Name, shame campaign hits speed bump

2013-06-13 22:28

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Johannesburg - A “name and shame” campaign for convicted drunk drivers in the Western Cape has been shut down by the department of justice, Transport MEC Robin Carlisle claimed on Thursday.

"The 'Safely Home' campaign has been pivotal in achieving a 30% decrease in road traffic fatalities in the province since 2009," Carlisle said in a statement.

He said the “name and shame” campaign was run according to procedure, and relied on court records supplied in terms of the National Road Traffic Act, to the provincial transport department.

"The national department of justice initially simply ordered the courts to stop supplying the records, then later ordered them to supply a truncated record, which excluded the offence and sentence of the culprit," Carlisle said.

In a letter to Justice Minister Jeff Radebe, last Thursday, he insisted that the order be shut down and that the campaign be reversed.

He said the letter was copied to LeadSA heads Yusuf Abramjee and Chris Whitfield, and was then publicly released via Twitter on Wednesday.

Made public

Justice spokesperson Mthunzi Mhaga said the letter was "published in the media" before Carlisle could discuss the matter with the justice department.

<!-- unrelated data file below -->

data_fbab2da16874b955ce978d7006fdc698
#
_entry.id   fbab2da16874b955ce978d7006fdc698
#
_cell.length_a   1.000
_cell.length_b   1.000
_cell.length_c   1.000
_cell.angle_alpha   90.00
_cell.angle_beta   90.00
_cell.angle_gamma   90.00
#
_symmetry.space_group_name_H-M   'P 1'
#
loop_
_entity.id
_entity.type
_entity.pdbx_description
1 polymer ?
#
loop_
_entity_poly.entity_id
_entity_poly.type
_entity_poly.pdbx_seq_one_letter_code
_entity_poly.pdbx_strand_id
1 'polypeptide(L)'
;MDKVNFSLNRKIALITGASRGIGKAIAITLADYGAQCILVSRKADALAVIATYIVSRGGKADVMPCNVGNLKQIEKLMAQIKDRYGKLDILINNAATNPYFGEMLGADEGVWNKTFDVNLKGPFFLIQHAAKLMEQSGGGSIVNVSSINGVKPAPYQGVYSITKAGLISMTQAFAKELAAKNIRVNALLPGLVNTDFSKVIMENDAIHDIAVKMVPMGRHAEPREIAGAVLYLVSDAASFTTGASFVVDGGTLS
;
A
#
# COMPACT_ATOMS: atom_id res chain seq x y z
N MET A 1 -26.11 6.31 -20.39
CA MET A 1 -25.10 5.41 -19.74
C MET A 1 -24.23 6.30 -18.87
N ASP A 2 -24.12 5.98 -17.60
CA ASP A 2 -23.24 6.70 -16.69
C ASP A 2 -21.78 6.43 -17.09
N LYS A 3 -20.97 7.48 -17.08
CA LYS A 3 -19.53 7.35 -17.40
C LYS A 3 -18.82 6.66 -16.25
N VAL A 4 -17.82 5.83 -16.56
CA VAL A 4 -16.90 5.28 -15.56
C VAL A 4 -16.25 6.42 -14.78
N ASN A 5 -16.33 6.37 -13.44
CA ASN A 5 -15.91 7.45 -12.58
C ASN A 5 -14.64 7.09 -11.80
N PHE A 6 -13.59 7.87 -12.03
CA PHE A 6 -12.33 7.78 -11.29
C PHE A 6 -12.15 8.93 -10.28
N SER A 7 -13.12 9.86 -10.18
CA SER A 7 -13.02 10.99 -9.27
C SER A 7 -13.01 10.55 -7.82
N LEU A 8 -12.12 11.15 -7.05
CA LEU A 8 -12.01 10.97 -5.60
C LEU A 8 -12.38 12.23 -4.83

"Contrary to insinuations, [the] justice department supports all efforts aimed at addressing the scourge of drunk driving and has not 'shut down' the Western Cape government's campaign," he said.

Mhaga said measures had been introduced to ensure that the information was properly screened, in consultation with the transport department, and did not include cases which were subject to review and appeal proceedings.

"Drunken driving charge sheets and judgments are public records and [the justice department]... in terms of the law, is only required to provide the name and details of the sentence, which we do," he said.

Judgments and charge sheets

Mhaga said the justice department could not be expected to copy "millions" of pages of judgments and charge sheets.

"The MEC is free to visit any court for such records on a case-to-case bases and for purposes that he wants to use it, as it's not our legal duty to publish these names," he said.

Carlisle said Transport Minister Ben Martins had previously said he would support measures by the Western Cape government to curb drunk driving.

"I hope that this means that I will have his full support on this matter."

Read more on:    yusuf abramjee  |  robin carlisle  |  jeff radebe  |  ben martins  |  cape town

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